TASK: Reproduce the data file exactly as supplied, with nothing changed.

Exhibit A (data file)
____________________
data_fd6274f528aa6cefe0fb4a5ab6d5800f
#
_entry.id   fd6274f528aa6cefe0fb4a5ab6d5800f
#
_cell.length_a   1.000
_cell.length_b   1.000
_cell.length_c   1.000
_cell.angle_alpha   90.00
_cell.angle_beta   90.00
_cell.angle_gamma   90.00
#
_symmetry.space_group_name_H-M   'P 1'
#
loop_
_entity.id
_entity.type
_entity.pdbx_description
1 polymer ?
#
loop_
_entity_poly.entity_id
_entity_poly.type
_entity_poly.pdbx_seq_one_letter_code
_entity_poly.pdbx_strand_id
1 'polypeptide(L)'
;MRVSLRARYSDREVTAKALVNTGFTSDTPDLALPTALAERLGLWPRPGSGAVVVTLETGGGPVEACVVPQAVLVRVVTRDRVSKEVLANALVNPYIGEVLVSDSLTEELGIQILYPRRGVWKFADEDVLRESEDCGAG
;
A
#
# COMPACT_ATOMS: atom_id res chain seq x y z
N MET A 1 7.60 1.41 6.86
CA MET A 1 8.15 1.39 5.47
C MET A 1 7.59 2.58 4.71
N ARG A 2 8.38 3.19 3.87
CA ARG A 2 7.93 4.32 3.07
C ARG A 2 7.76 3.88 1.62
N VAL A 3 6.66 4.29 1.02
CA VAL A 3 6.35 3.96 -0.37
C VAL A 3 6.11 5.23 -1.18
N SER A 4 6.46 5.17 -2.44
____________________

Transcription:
data_fd6274f528aa6cefe0fb4a5ab6d5800f
#
_entry.id   fd6274f528aa6cefe0fb4a5ab6d5800f
#
_cell.length_a   1.000
_cell.length_b   1.000
_cell.length_c   1.000
_cell.angle_alpha   90.00
_cell.angle_beta   90.00
_cell.angle_gamma   90.00
#
_symmetry.space_group_name_H-M   'P 1'
#
loop_
_entity.id
_entity.type
_entity.pdbx_description
1 polymer ?
#
loop_
_entity_poly.entity_id
_entity_poly.type
_entity_poly.pdbx_seq_one_letter_code
_entity_poly.pdbx_strand_id
1 'polypeptide(L)'
;MRVSLRARYSDREVTAKALVNTGFTSDTPDLALPTALAERLGLWPRPGSGAVVVTLETGGGPVEACVVPQAVLVRVVTRDRVSKEVLANALVNPYIGEVLVSDSLTEELGIQILYPRRGVWKFADEDVLRESEDCGAG
;
A
#
# COMPACT_ATOMS: atom_id res chain seq x y z
N MET A 1 7.60 1.41 6.86
CA MET A 1 8.15 1.39 5.47
C MET A 1 7.59 2.58 4.71
N ARG A 2 8.38 3.19 3.87
CA ARG A 2 7.93 4.32 3.07
C ARG A 2 7.76 3.88 1.62
N VAL A 3 6.66 4.29 1.02
CA VAL A 3 6.35 3.96 -0.37
C VAL A 3 6.11 5.23 -1.18
N SER A 4 6.46 5.17 -2.44